Shawn Aylward
Intracranial hypertension has gone by numerous different terms over the years. Symptoms of intracranial hypertension include headache that can be exacerbated by maneuvers such as Valsalva, bending over or coughing. Other symptoms include nausea, vomiting, diplopia, cranial nerve palsy and tinnitus. The ophthalmic exam is a fundamental part of the diagnosis and management of intracranial hypertension. Direct funduscopic exam of the optic nerves should be performed at each visit. Diagnostic neuroimaging should include MRI and MRV to rule out secondary causes. The largest diagnostic component is the lumbar puncture. Proper positioning includes lateral decubitus with the legs and head extended at the time of measurement. Weight loss (if obese) and acetazolamide are considered the first line treatment for intracranial hypertension. Recurrence is estimated to occur in up to 20% of patients. Development of migraine or other headache syndromes is seen in up to 68% following resolution of their intracranial hypertension.

The original description of intracranial hypertension has been credited to Heinrich Quincke, who pioneered the lumbar puncture. In 1897, he described a series of patients suffering from increased intracranial pressure with normal cerebral spinal fluid (CSF) and labeled this condition “meningitis serosa”.(1) Since Quincke’s initial description, there have been many different names used including serous meningitis, otitic hydrocephalus, toxic hydrocephalus, and hypertensive meningeal hydrops. In 1904, the term “pseudotumor cerebri” was coined by Nonne after similarities in presentation to patients with an intracranial mass.(2) In 1955, Foley suggested “benign intracranial hypertension” to remedy the negative association with a “pseudo-cancer” diagnosis.(3) The term idiopathic intracranial hypertension appeared in the 1980’s following a series of reports describing permanent visual deficits.

Today, pseudotumor cerebri and idiopathic intracranial hypertension remain the most common terminology amongst both practitioners and the lay public. There remains both ambiguity and confusion with both of these terms. There have been recent attempts to clarify the terminology with some using a broader designation of “pseudotumor cerebri syndrome” which still includes the designation of idiopathic when a cause is not found.(4) An easier designation is use of the terms primary intracranial hypertension (PIH) and secondary intracranial hypertension (SIH).(5) The designation of primary would apply when no precipitant that would result in increased pressure is present. Patients may still have risk factors for increased intracranial pressure, such as female gender, post-pubertal status, obesity or polycystic ovarian syndrome, though these conditions do not directly result in increased pressure. SIH is then reserved for instances where the intracranial hypertension is the direct result of another condition, such as cerebral sinus venous thrombosis, or minocycline use.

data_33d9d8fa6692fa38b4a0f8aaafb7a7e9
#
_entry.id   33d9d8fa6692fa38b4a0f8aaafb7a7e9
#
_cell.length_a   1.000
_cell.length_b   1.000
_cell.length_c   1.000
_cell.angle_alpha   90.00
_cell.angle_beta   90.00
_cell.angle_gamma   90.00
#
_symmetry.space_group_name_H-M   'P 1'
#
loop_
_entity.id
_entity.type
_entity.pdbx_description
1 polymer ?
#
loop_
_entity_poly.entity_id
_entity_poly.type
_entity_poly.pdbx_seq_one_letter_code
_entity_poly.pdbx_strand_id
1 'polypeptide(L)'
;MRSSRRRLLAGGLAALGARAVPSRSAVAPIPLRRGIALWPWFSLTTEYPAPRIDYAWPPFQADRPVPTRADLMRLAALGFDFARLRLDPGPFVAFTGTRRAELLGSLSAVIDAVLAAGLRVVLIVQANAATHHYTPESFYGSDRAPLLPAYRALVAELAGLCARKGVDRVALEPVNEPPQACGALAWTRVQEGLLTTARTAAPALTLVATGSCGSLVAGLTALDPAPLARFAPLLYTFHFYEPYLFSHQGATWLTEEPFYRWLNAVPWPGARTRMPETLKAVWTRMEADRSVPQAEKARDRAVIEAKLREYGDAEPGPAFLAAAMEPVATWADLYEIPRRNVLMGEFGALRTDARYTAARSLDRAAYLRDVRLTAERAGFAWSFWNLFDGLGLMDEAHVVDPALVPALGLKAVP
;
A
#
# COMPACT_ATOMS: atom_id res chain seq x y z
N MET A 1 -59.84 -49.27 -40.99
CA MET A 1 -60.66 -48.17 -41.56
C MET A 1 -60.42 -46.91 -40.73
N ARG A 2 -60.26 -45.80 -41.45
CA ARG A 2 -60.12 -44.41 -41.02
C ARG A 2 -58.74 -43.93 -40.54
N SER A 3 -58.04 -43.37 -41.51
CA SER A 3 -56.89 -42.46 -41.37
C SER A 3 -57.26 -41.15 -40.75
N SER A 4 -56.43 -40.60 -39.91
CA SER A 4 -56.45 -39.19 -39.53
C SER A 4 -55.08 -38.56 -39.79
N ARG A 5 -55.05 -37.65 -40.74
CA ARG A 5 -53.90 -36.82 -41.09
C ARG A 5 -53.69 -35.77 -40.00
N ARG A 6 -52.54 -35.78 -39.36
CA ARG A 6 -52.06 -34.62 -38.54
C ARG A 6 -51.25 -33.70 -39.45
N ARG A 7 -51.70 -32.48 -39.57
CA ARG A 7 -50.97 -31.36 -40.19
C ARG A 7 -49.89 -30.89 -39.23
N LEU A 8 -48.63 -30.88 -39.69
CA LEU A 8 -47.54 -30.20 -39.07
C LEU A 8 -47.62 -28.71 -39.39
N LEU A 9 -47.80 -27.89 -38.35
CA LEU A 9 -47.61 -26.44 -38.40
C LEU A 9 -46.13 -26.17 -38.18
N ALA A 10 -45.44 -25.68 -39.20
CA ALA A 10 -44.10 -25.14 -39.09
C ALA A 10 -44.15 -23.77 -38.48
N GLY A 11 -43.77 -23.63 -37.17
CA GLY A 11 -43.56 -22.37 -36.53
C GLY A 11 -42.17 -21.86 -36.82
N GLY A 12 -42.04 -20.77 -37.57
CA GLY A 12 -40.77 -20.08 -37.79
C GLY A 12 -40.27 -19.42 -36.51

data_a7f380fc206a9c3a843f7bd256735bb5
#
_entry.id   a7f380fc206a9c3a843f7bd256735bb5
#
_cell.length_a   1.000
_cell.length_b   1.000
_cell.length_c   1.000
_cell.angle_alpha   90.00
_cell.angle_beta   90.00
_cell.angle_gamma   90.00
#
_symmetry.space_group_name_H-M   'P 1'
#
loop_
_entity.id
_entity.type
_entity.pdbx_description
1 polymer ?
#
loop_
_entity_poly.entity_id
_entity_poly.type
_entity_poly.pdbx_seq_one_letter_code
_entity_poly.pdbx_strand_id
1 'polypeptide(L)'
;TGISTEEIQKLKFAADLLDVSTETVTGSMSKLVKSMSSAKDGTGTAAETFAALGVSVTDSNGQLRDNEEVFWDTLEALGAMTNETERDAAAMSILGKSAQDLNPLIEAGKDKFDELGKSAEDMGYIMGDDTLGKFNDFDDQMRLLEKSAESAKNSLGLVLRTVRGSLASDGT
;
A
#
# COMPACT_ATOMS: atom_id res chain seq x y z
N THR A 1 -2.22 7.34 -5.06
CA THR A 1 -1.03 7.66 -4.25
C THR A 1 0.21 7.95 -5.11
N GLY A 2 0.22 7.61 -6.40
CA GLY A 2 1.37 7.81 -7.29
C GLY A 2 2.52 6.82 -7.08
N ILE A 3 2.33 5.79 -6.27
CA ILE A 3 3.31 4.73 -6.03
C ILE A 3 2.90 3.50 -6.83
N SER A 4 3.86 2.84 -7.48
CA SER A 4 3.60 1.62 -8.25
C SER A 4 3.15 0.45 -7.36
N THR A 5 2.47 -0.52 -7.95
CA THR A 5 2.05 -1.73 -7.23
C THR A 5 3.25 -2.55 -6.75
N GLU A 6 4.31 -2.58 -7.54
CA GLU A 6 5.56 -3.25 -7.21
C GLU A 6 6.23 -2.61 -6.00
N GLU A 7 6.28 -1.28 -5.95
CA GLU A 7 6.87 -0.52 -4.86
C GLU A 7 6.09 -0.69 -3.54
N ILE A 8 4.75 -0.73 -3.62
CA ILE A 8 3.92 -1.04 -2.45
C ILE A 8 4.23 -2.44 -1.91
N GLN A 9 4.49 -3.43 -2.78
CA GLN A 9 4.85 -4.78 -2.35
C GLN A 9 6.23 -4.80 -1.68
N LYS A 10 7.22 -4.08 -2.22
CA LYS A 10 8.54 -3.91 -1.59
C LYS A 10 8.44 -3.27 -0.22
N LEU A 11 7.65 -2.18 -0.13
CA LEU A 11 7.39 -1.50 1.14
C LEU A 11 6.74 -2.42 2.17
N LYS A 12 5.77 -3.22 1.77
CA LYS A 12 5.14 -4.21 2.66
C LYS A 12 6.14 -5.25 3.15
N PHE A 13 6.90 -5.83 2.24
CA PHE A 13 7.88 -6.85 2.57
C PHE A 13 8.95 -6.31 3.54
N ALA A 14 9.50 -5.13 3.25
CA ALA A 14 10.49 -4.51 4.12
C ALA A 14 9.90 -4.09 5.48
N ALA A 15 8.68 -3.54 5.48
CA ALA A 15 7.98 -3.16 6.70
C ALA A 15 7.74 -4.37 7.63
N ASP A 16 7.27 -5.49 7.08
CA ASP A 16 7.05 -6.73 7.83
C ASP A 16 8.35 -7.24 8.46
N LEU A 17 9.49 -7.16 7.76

PIH has traditionally been considered a rare entity. The annual incidence in adults residing in the United States is estimated at 0.9 per 100,000, with no good estimates in the pediatric population.(6) The annual pediatric incidence is estimated at 0.47 and 1.2 per 100,000 in Germany and Croatia respectively.(7, 8) In the provinces of Nova Scotia and Prince Edward Island, the annual incidence was 0.9 per 100,000 in children 2 to 15 years old between 1979 and 1994.(9) Interestingly from 1997 to 2007, the annual incidence fell to 0.6 per 100,000 in children 2 to 16 years, despite increased childhood obesity during this period.(10)

Diagnostic Criteria
The diagnostic criteria for adult PIH was developed from a series of 22 patients reported by Dandy in 1937.(11) The main limitation of this set of criteria is that imaging of the time was limited to pneumoencephalograms. In 1985, Smith proposed modernization of the criteria into what is now accepted as the modified Dandy criteria to include more current imaging criteria. The criteria stipulate that patients have: 1) signs and symptoms of raised intracranial pressure (headache, nausea, vomiting, transient visual obscurations, or papilledema), 2) absence of localizing neurologic signs with the exception of unilateral or bilateral abducens nerve palsy, 3) CSF opening pressure of >25cm H20 with normal composition, 4) normal to small ventricles as demonstrated by computed tomography (CT) study (today magnetic resonance imaging (MRI)).(12)


Contributor Information and Disclosures

Shawn Aylward
MD, Assistant professor,
Nationwide Children’s Hospital,
The Ohio State University. Columbus, OH. USA

First Created : 3/25/2016


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